Biographies can produce sharp turns in the way we see ourselves and the agency that we have in the world. Reading about a great life lived, we often walk away saying “How could one person have done all that?”
Two biographies stand out for having produced such moments for me: The Rise of Theodore Roosevelt and Bonhoeffer: Pastor, Martyr, Prophet, Spy. The first captured an historic life that merged a passion for the humanities, adventure, and leadership. The latter is the story of a lifetime spent in spiritual preparation for a season of courage.
When we read about others we discover that their lives were far from linear. In fact, their paths through life could be better describes as intersections. The lives of Theodore Roosevelt and Dietrich Bonhoeffer are extraordinary because their career paths were intersected by diverse interests and the spirit of their times. Roosevelt was a naturalist who became Police Commissioner of New York City and then President. Bonhoeffer was the Lutheran priest who became an influential agent against the rise of Nazism in Europe.
In Walter Isaacson’s Steve Jobs, the subject of the biography derives his genius from working at the intersection of the liberal arts and technology. His core belief was that Apple was making more than devices that worked, they were making products that had a “current of humanity.” He took all that he knew about art, design, language, and music and put them at the forefront of company culture. As Isaacson states, “He made products that were completely innovative, combining the power of poetry and processors.”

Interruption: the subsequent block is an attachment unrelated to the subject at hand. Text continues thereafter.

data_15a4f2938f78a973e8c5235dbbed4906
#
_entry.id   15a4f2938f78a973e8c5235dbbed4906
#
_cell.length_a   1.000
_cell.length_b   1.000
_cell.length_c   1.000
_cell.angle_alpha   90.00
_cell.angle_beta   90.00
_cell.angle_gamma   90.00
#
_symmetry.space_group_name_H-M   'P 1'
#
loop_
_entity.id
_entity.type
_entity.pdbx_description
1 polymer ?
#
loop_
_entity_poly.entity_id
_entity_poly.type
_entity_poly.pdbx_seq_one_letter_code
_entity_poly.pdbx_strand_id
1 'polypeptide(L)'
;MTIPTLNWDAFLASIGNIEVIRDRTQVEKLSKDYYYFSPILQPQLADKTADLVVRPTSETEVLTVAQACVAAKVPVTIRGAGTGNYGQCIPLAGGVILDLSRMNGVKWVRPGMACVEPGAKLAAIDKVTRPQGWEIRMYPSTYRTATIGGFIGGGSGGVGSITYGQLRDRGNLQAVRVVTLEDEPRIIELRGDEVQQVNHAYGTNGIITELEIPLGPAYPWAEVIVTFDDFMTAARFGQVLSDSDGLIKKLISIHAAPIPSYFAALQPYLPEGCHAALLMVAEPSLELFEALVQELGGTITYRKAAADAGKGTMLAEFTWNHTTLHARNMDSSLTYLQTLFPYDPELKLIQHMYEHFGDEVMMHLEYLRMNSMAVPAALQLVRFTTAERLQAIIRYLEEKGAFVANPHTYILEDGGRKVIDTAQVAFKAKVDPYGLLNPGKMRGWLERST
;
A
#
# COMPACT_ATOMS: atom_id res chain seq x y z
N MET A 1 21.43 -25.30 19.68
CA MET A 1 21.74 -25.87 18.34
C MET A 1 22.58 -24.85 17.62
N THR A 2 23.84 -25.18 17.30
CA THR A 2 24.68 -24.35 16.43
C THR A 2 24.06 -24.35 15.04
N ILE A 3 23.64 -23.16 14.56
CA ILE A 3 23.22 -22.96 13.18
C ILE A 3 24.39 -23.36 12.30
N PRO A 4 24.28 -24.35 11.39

“I like that intersection. There’s something magical about that place. There are a lot of people innovating, and that’s not the main distinction of my career. The reason Apple resonates with people is that there’s a deep current of humanity in our innovation.”STEVE JOBS on the intersection of the humanities and science
For many years I was almost apologetic when noting that I worked in finance but had a liberal arts degree. Were those four years of college spent in history, literature, philosophy, and theology lost when I could have been studying finance exclusively? With the perspective of the Jobs biography, I appreciate that a degree in the humanities set me on a path of lifetime learning, in search of the right intersection. Now, when I help frame financial decisions in the context of human experience, I know I am working at my own magical intersection.
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